(For the record, it is very possible to follow sports without ESPN entirely, if you want. I'm able to do it almost every day.)

-- While we're talking about ESPN, I thought this was pretty funny: apparently Simmons' scheduled podcast with Barrack Obama got the hook -- not because of a scheduling conflict, mind you ... because ESPN squashed it. For the record, even though Obama seems like a cool guy, I have severe doubts about his ability to be the chief executive. But why would ESPN squash an interview with their best columnist and the country's hottest political name? Your guess is as good as mine.

-- Deep South has a few LSU-related videos and White House photos, which were both frightening and hilarious at the same time. Of course, I'm thrilled that Les Miles is still at LSU -- have I mentioned that lately?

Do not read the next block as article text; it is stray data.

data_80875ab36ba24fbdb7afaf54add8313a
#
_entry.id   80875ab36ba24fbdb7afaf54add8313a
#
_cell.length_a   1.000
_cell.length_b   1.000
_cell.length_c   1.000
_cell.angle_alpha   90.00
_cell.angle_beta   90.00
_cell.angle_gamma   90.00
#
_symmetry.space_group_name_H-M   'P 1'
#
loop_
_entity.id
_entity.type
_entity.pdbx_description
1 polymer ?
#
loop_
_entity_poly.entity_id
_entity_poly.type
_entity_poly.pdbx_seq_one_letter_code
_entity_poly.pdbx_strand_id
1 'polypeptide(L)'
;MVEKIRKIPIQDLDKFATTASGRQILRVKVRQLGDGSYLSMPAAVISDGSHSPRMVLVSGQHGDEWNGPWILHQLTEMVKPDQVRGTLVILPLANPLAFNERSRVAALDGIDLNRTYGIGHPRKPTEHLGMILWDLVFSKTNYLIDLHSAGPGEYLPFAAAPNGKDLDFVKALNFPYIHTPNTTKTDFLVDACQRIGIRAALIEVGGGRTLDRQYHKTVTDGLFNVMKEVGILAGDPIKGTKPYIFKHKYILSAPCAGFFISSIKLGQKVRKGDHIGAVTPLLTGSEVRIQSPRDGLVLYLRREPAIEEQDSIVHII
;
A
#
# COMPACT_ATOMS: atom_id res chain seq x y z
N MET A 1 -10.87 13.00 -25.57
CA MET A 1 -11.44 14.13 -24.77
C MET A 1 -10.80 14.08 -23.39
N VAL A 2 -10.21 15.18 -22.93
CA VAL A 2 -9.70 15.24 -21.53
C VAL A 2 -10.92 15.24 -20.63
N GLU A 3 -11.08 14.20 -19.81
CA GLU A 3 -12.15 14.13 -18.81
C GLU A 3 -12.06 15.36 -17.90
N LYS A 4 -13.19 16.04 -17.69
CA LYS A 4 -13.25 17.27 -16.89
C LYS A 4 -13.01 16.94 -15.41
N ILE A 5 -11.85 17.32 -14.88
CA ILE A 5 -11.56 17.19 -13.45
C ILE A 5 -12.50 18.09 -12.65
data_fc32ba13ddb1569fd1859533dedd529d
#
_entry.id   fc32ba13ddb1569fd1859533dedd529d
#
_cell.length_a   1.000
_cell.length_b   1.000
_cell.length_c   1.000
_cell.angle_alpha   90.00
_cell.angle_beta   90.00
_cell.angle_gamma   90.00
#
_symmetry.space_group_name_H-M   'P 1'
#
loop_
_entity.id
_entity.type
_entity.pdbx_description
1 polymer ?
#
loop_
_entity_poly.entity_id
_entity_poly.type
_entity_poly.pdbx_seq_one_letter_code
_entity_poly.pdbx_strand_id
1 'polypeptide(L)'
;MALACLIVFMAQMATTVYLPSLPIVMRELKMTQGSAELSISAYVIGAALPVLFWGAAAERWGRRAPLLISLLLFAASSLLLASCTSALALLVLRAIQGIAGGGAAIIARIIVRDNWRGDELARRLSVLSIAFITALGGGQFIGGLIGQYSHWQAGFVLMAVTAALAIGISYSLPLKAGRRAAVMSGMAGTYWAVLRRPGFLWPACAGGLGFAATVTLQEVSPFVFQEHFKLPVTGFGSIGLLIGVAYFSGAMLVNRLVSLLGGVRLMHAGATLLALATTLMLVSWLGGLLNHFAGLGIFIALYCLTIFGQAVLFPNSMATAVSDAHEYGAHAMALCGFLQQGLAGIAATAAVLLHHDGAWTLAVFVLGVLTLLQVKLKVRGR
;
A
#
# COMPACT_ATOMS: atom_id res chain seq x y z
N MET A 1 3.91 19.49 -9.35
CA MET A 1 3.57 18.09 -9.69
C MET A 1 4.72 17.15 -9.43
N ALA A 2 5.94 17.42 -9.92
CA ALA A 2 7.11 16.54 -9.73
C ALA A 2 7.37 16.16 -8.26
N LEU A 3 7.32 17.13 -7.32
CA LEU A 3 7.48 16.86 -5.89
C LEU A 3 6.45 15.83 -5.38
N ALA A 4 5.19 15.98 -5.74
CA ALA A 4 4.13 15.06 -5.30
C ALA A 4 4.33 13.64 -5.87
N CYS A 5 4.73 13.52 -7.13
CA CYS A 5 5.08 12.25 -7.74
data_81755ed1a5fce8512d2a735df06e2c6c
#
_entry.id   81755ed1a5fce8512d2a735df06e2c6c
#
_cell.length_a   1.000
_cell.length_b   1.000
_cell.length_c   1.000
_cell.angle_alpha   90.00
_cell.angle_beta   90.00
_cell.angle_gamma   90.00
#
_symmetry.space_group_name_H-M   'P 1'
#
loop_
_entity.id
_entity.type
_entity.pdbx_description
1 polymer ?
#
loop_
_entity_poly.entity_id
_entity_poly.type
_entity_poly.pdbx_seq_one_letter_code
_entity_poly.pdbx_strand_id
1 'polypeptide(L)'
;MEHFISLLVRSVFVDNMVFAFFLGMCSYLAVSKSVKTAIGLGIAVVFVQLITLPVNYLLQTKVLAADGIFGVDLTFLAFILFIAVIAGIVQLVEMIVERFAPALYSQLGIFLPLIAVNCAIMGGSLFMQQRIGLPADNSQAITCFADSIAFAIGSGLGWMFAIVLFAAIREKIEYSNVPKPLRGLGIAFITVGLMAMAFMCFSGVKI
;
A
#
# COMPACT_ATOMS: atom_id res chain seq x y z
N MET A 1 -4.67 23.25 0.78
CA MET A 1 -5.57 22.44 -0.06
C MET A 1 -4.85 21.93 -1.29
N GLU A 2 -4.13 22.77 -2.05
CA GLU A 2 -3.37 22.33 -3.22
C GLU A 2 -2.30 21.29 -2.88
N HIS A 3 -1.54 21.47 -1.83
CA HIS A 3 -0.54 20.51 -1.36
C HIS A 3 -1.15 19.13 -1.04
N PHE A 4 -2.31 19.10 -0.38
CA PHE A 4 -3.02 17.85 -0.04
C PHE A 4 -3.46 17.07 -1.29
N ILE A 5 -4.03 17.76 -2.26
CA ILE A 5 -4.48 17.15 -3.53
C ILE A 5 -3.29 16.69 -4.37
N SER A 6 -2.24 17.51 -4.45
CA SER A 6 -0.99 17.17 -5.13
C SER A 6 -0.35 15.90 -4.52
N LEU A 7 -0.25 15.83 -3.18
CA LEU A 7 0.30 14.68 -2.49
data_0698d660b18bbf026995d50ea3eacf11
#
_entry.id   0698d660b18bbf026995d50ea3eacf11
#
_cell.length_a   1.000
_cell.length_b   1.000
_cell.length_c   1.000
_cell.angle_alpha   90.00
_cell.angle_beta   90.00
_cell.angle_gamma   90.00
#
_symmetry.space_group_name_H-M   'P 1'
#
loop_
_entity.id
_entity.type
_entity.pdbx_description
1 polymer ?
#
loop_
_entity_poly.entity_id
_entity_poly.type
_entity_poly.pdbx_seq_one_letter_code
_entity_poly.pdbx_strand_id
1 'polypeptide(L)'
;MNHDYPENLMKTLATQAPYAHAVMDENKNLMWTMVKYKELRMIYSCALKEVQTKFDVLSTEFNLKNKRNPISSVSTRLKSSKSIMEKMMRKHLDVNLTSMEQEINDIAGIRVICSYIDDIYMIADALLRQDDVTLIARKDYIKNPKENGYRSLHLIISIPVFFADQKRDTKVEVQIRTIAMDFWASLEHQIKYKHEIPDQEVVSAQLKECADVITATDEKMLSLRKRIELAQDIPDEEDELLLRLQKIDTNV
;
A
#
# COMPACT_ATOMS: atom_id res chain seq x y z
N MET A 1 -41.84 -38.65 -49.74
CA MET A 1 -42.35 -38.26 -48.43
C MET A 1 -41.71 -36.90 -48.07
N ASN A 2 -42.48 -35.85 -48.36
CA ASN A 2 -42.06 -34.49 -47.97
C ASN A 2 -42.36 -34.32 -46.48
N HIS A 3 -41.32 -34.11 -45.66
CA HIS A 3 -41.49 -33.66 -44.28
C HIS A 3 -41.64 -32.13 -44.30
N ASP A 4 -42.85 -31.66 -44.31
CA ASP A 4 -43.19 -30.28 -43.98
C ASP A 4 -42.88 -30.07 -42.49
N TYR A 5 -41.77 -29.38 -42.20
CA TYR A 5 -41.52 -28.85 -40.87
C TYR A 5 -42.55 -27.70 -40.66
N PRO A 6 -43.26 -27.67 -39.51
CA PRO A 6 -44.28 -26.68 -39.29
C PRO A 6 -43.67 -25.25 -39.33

wednesday youtube is perplexed

An awareness test, courtesy of the BBC.

Have a good Wednesday, folks.


Tuesday, April 15, 2008

some Tuesday hilariousness

Since it's Tax Day, I figured we could all use some humor (my taxes are done, thankfully, but some others out there may not be so fortunate). So thanks to all these people for being funny.

• Tim Tebow, MD? It can happen, says SMQ.
• Speaking of Tax Day, Druid provides us with some funny quotations about taxation. Because, after all, taxation with quotation is tyranny. Or something like that.
• Are you funny enough to write the caption for this picture from A-Day? The guys at EDSBS are.
• Not sure if this is funny. But I think it is.
• Being a beat writer can be dangerous, says Jeff Pearlman.
• And, of course, Norman Chad — always funny.

Finally, for some hilarious video, here's James Gregory riffing on people ... well, people like me.